shows the portfolio of electricity generation capacity in each scenario. It can be observed that the G2G process can reduce the capacity requirement of electricity generation significantly (and other electricity infrastructure, e.g., network) compared to P2G. The choice of hydrogen production pathway will have significant implications for the electricity system. A large part of the low-carbon generation is replaced by the hydrogen-fuelled generation because sufficient flexibility can be provided from the hydrogen-fuelled generation without carbon emission, a more expensive source of flexibility like gas-ccs is not necessary. The high-carbon generation capacity reduction is driven by the enhanced flexibility and presence of hydrogen-fuelled generation. P2G can significantly promote the integration of wind power as the electrolyser can absorb excess wind power, which improves the wind power utilisation. The availability of firm low carbon generation such as nuclear is more critical for energy system decarbonisation under a more demanding carbon target. It is worth emphasising that the carbon emissions from the G2G process limit the large-scale deployment of hydrogen-fuelled generation in the electricity system.
shows the portfolio of annual electricity production in each scenario, where the annual wind power generation in the REF cases were 240 TWh and 278 TWh under 30 Mt and 10 Mt carbon targets, respectively. It can be observed that the annual wind power generation in the P2G cases increased to 435 TWh and 421 TWh, which were 67% and 61% of total generation under the 30 Mt and 10 Mt carbon targets, respectively. The increased system ability to integrate wind is driven by the use of the P2G facility, which allows the excess renewable energy to be stored cost-effectively via hydrogen storage, thus reducing the curtailment rate of wind and solar power. The difference in the annual generation mix is further reflected by the increased generation of nuclear power in the G2G cases compared with the P2G cases, where the nuclear power generation in the G2G cases is notably higher than in the case of P2G as well as its capacity. The main reason is that the G2G facility cannot help integrating more renewable energy, and it will give priority to nuclear power as low-carbon power generation. Meanwhile, the relatively high carbon emission of GHR increases the integration costs of a hydrogen system under a 10 Mt carbon target. Thus, the installed capacity of hydrogen-fuelled generation and its production decrease.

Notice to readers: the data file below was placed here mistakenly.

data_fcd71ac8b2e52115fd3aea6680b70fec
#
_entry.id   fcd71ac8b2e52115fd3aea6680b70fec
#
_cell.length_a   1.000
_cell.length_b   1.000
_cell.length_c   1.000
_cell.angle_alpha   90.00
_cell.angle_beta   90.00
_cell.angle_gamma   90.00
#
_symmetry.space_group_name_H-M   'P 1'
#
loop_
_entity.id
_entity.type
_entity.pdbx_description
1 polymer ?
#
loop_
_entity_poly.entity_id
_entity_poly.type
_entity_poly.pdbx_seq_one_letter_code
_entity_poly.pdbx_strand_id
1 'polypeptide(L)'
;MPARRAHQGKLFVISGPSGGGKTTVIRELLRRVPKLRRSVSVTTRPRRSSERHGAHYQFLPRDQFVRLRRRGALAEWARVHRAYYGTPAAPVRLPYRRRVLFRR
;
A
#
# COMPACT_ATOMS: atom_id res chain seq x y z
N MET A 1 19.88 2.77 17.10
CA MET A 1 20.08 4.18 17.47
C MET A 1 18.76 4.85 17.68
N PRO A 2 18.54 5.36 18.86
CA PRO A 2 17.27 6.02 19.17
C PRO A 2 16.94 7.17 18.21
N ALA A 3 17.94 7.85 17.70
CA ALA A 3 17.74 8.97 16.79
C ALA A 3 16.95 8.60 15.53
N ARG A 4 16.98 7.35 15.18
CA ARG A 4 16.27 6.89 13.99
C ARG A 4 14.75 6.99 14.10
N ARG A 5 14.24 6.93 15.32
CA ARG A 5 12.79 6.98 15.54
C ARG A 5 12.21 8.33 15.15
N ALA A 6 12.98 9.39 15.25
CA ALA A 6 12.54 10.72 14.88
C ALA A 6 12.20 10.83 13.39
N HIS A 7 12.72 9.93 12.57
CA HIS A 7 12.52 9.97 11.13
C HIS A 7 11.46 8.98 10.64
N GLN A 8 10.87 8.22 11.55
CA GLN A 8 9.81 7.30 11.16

3.4. Impact of Hydrogen Integration on the Heating System
The mix of heating technology and annual heat production under different carbon targets are shown in Figure 5
. The national DHN pathway only contributes a small part of heat demand in each scenario under both carbon targets due to the expenditure associated with the deployment of heat networks.
As shown in Figure 6
, in a system with hydrogen, the heating pathway is shifted from end-use HP-NGB to end-use HP-HB, which drives less investment in the electricity sector as can be derived from Figure 4
. It is worth noting that hybrid HP-HB can dominate the heating market, which is up to 73% in the OPT scenario when the carbon target becomes tighter (10 Mt).
Hydrogen integration also has a notable impact on the annual heat production mix. It can be observed that HP supplies the baseload while NGB only provides a little part of heat demand during the peak load due to its emissions and less flexibility when the hydrogen integration is not enabled, or its integration is not cost-effective (e.g., the P2G pathway). In the G2G case, the heat provided by HB increases to 23% and 27% under the 30 Mt and 10 Mt carbon targets, respectively. In the OPT scenario, the P2G process brings zero-emission hydrogen production, which offsets the carbon emissions from the G2G process and makes HB production increase further to 29% under a 10 Mt carbon target. Generally, the P2G process is necessary to offset the carbon emissions from the hydrogen system under a demanding carbon target.
3.5. Impact of Hydrogen Integration on the Transport Sector
In this model, assume the efficiency of HFCV is 40% lower than EV [26
]. Figure 7